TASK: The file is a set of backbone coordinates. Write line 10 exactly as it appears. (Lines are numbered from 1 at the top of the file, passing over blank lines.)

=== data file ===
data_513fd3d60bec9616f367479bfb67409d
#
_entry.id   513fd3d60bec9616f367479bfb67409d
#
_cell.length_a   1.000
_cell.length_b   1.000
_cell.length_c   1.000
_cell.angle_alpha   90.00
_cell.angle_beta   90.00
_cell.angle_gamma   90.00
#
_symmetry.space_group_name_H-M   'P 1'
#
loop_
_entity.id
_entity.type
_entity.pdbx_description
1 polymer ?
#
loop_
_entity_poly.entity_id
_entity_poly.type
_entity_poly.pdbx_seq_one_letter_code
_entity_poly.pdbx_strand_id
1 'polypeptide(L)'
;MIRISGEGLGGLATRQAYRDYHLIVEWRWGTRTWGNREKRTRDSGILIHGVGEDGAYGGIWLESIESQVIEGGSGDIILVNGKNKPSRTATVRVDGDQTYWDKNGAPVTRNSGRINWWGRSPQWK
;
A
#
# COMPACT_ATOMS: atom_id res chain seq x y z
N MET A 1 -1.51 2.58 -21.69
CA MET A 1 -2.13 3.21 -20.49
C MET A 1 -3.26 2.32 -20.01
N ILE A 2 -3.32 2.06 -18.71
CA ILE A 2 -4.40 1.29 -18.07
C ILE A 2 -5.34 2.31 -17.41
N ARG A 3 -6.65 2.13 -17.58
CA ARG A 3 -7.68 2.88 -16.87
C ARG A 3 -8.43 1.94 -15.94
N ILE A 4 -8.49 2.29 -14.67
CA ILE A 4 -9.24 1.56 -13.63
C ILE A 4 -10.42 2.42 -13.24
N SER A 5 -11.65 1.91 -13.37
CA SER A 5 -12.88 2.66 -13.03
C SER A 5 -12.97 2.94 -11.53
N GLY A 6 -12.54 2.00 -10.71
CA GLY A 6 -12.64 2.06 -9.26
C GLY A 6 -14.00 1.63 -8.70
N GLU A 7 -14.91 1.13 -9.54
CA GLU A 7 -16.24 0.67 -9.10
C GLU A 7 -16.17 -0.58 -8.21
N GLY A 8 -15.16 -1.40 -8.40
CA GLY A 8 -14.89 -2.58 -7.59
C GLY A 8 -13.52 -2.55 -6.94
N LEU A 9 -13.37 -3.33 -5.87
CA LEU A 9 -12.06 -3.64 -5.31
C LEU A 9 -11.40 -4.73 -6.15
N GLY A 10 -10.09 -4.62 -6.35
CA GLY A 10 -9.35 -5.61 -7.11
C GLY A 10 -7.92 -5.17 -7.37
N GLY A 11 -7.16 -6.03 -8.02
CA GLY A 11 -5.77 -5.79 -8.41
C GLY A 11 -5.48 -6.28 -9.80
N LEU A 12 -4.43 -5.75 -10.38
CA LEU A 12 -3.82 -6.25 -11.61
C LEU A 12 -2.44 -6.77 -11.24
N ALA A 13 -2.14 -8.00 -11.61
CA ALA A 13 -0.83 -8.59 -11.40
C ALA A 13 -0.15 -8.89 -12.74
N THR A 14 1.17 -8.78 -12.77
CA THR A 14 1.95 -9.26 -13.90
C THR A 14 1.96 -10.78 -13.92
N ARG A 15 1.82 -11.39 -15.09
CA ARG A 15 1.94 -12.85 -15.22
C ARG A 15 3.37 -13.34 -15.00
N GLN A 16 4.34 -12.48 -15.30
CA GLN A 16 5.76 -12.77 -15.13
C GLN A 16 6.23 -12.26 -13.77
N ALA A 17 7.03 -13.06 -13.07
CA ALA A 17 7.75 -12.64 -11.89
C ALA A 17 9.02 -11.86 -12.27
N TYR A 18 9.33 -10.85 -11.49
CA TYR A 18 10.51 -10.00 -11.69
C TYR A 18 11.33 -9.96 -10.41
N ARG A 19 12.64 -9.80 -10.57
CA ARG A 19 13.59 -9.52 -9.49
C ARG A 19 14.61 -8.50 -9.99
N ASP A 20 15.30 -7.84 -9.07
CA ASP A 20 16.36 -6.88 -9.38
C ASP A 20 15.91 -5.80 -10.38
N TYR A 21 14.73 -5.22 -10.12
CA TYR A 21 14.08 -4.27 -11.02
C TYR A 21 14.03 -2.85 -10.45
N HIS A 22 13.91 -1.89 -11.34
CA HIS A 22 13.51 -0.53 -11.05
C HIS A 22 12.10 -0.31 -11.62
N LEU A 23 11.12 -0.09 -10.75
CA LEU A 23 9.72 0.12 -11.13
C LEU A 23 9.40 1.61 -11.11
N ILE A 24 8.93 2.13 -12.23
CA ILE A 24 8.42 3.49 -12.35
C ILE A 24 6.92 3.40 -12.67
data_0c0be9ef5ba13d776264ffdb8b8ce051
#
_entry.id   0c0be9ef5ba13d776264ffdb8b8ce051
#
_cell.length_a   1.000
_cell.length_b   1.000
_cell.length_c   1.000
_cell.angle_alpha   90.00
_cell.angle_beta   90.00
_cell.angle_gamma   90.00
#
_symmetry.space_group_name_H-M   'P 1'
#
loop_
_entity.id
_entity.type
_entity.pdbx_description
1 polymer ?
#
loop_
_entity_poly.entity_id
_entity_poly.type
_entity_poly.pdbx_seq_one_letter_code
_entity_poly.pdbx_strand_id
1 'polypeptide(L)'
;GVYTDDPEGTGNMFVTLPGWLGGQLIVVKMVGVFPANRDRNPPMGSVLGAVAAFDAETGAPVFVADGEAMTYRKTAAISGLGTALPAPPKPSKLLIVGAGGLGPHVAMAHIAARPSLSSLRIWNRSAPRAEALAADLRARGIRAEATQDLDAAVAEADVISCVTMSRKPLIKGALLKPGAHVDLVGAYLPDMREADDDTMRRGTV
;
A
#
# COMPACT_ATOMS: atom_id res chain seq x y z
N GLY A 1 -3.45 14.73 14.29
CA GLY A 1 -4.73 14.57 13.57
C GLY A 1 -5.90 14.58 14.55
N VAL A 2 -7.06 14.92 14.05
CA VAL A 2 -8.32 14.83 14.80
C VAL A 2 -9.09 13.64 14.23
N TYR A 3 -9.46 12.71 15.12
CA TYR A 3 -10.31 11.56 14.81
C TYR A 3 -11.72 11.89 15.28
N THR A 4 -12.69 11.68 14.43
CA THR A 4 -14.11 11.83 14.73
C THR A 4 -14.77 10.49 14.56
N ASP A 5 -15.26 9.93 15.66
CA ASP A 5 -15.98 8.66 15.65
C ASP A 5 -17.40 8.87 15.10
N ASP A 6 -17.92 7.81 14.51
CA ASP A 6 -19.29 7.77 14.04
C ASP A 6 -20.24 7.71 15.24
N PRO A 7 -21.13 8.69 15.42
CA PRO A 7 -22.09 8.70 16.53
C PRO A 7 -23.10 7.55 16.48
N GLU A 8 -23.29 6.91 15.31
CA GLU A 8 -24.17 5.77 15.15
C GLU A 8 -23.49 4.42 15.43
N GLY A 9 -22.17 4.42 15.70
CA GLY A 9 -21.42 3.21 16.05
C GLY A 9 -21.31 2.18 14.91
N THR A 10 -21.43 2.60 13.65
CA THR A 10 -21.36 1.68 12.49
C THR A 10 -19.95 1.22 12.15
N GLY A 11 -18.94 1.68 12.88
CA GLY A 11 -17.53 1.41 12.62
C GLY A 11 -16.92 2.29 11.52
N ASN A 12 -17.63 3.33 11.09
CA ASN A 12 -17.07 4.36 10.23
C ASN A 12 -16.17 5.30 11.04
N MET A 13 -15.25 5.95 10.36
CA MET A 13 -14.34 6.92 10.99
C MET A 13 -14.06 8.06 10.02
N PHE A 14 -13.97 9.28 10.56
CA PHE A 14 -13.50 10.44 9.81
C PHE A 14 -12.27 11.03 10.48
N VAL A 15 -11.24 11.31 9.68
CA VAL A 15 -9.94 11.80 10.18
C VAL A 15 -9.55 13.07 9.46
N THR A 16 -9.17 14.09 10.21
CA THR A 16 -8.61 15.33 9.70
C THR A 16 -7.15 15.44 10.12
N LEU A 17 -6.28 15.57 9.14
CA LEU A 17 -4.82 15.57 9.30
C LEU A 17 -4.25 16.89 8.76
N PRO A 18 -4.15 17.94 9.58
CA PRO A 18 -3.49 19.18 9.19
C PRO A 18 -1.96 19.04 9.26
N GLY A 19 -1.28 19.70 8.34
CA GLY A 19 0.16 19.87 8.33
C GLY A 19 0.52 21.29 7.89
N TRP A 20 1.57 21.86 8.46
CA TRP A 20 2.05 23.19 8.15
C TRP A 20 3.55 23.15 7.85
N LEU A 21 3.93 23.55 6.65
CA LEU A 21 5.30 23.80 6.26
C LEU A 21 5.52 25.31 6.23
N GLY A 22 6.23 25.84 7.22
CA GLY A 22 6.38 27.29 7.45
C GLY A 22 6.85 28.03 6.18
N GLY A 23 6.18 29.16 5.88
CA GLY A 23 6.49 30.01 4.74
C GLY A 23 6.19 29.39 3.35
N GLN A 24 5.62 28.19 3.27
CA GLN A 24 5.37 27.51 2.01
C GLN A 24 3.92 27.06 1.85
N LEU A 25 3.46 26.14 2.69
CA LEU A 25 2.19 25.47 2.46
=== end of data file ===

_cell.angle_gamma   90.00